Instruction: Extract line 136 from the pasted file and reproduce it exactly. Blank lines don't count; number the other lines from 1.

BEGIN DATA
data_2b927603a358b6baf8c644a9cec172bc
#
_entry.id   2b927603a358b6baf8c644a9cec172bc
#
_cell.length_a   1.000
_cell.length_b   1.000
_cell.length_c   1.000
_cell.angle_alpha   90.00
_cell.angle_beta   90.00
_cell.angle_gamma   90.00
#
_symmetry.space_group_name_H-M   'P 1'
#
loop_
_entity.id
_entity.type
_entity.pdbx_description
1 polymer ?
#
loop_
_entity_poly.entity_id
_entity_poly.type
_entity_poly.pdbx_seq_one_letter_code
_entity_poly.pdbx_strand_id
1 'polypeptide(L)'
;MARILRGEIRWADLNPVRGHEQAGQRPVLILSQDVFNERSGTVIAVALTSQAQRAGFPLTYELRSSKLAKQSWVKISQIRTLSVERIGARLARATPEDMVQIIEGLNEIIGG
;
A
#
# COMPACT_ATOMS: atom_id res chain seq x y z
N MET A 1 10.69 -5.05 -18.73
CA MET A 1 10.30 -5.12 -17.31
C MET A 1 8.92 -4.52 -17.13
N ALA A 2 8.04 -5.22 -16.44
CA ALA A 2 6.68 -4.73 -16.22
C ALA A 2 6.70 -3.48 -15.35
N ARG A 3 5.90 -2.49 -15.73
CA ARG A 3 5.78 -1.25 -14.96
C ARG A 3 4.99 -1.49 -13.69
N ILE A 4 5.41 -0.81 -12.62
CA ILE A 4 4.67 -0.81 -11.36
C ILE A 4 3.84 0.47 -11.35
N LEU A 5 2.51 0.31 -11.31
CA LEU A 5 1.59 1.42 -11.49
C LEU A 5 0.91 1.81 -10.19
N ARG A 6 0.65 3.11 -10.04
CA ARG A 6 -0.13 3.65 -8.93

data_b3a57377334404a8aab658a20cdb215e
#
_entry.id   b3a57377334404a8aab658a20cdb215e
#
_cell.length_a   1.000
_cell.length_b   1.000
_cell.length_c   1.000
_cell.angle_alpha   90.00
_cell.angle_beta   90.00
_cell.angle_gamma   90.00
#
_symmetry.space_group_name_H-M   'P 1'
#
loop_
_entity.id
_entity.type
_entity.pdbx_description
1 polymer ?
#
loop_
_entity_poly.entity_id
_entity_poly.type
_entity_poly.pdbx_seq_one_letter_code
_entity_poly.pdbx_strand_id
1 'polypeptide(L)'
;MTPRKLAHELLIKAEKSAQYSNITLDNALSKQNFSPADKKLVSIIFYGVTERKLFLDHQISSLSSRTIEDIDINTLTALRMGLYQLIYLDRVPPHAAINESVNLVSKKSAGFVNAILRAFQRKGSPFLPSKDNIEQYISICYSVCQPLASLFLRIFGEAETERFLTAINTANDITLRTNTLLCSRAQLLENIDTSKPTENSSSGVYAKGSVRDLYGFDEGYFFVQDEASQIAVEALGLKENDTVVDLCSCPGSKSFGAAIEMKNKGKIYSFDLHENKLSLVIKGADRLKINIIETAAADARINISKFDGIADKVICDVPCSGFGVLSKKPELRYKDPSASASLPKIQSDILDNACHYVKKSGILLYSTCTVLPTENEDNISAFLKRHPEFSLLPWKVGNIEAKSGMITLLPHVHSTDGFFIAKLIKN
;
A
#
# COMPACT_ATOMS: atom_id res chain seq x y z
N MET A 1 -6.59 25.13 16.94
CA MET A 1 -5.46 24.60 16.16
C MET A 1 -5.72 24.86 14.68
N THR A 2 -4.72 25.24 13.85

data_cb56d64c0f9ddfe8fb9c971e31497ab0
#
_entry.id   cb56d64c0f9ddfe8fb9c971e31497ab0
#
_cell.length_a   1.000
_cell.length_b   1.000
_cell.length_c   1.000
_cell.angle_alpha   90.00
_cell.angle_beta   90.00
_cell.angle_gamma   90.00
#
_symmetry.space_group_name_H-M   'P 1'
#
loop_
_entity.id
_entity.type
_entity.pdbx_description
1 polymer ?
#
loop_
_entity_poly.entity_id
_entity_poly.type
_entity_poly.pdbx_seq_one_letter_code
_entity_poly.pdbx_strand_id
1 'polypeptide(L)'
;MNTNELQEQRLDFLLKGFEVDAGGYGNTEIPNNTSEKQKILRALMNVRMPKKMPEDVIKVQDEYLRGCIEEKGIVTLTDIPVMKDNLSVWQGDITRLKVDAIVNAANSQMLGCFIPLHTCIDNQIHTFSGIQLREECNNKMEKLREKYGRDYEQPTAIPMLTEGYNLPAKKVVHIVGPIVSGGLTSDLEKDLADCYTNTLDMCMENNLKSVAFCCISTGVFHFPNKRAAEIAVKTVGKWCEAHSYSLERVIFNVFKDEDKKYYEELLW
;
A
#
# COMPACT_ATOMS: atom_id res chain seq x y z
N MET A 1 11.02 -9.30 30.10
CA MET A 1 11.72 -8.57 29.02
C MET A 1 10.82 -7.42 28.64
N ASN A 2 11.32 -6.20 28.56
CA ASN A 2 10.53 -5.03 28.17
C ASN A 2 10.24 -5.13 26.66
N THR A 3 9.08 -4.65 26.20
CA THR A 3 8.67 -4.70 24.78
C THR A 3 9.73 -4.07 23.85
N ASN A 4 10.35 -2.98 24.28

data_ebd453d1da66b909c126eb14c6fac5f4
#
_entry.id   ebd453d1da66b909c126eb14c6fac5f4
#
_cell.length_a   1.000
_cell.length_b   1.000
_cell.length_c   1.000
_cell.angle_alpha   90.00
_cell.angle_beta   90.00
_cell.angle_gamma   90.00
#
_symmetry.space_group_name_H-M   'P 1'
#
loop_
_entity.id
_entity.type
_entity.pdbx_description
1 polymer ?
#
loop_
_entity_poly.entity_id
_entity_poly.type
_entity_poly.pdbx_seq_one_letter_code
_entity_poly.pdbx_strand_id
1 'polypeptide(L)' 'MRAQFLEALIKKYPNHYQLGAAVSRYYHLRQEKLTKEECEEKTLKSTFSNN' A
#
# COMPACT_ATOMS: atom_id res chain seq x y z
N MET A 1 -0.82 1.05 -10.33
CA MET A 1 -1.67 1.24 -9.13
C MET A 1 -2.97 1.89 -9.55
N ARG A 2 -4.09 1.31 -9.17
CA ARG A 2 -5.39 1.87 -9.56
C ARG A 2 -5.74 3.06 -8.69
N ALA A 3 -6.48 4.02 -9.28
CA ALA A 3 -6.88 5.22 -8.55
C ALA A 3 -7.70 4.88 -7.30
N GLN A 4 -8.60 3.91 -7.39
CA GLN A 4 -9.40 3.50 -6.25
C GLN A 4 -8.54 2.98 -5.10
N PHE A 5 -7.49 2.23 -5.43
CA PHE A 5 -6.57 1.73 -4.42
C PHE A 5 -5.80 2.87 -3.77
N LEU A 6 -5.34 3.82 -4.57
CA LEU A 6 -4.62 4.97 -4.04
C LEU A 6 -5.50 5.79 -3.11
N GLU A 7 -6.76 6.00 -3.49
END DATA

_entity.id